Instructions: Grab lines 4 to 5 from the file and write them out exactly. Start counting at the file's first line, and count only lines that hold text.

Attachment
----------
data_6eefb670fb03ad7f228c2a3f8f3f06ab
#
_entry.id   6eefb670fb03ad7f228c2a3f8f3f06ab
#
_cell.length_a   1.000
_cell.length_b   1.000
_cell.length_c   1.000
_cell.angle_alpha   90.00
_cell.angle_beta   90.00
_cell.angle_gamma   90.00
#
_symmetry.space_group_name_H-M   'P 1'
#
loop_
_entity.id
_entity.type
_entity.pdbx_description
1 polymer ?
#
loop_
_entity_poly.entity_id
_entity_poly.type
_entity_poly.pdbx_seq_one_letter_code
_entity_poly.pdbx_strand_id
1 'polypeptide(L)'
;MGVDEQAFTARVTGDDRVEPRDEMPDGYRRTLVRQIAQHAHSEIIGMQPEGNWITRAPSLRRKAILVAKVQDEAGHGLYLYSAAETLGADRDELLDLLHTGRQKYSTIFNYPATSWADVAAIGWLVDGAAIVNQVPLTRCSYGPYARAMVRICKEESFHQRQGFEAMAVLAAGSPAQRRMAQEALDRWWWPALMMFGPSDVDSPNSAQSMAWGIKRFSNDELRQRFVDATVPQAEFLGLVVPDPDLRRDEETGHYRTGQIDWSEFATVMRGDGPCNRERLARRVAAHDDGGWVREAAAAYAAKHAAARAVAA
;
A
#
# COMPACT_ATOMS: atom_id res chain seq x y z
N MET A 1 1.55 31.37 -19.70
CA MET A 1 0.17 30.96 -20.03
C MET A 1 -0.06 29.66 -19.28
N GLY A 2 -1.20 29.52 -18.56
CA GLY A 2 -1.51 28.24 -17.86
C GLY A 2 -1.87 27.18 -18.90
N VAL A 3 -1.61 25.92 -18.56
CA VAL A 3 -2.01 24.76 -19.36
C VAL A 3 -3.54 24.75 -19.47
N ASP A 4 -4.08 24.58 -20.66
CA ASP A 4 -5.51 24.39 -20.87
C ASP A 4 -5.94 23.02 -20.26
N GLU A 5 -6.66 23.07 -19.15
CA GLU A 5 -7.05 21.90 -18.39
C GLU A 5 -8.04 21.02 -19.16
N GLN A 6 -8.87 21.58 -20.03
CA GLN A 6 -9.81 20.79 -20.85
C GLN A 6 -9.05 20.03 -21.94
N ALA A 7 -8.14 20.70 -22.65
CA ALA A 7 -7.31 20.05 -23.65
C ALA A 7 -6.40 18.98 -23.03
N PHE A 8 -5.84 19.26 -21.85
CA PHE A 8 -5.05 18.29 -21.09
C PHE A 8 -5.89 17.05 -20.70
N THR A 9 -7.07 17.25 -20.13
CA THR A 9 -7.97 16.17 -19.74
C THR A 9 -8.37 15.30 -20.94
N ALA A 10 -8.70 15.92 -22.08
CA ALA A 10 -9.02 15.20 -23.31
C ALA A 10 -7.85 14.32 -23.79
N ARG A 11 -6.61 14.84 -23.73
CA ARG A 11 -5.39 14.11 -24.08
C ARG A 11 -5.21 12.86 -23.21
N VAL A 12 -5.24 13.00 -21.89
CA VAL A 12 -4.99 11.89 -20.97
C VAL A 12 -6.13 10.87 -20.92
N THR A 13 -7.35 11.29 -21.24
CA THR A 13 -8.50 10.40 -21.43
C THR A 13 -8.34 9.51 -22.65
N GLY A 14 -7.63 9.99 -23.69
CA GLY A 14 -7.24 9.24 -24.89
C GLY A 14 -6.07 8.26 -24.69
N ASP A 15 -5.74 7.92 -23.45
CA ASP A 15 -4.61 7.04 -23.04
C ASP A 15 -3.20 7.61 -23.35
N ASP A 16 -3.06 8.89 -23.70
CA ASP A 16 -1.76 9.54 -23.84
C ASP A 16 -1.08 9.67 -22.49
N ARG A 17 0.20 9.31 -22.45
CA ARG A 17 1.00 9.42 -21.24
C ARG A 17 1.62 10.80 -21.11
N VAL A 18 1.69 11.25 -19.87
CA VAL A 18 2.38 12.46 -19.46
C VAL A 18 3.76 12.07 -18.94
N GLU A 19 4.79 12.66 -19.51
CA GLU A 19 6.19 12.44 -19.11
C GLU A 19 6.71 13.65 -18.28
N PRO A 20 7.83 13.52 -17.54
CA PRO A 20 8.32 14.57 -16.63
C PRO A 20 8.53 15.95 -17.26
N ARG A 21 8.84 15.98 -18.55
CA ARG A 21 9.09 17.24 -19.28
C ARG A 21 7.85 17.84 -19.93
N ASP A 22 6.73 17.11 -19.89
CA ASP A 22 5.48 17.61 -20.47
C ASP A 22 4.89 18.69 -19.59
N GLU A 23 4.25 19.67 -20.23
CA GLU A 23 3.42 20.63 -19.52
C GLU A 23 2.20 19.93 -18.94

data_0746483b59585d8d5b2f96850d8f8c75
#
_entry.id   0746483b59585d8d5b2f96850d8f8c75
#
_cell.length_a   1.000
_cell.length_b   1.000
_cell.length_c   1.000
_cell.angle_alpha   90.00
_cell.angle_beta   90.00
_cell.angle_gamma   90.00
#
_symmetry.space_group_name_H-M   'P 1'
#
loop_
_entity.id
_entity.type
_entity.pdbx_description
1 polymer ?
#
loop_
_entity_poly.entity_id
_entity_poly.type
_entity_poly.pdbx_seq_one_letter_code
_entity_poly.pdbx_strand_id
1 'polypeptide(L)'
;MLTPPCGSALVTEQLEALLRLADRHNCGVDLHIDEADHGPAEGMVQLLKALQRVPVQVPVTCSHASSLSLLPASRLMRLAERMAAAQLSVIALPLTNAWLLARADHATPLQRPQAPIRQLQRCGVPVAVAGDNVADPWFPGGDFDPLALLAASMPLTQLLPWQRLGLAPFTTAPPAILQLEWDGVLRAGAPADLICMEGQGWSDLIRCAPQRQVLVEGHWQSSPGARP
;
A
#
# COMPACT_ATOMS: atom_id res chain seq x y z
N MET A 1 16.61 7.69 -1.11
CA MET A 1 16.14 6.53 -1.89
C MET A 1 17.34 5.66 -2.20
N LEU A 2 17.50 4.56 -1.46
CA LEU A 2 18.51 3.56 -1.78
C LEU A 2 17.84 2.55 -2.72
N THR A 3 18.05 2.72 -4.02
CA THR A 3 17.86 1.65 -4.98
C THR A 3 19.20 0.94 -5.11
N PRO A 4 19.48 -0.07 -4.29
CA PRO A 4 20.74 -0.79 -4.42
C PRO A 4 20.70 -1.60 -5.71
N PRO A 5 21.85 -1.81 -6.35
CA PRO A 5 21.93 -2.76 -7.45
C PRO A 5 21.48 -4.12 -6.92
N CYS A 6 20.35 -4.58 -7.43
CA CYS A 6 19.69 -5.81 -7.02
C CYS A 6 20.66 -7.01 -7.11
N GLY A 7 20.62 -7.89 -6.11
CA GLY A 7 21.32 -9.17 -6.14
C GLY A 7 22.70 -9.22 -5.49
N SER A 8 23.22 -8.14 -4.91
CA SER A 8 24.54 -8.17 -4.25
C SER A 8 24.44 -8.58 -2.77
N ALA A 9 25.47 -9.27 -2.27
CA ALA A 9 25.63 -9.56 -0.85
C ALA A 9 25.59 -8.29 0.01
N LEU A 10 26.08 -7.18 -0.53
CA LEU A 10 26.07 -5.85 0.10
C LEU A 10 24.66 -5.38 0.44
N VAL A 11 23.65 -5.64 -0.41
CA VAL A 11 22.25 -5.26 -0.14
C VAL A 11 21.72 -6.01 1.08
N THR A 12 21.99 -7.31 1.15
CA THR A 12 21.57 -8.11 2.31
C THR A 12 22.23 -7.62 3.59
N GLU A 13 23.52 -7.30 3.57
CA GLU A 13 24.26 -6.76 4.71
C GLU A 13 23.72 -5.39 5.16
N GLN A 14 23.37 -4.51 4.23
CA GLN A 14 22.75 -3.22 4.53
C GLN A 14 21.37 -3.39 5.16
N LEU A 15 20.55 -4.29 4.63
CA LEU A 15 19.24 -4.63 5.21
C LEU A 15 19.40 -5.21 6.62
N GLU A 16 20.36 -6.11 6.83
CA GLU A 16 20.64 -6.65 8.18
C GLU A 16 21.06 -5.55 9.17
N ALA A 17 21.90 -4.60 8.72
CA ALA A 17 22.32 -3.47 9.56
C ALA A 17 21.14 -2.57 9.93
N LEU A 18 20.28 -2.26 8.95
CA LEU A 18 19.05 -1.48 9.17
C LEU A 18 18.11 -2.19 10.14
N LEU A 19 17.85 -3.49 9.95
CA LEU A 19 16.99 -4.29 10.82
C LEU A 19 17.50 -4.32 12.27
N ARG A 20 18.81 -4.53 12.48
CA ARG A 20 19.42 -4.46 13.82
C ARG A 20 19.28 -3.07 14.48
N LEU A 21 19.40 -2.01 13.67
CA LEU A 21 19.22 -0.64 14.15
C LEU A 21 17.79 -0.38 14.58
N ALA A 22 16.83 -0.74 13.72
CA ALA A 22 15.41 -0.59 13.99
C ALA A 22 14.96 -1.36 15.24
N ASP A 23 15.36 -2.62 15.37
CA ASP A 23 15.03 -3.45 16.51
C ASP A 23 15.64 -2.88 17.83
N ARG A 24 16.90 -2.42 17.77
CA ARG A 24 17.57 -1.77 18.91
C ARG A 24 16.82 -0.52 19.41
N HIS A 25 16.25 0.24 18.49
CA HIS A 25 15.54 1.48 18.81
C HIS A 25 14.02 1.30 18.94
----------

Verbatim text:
#
_cell.length_a   1.000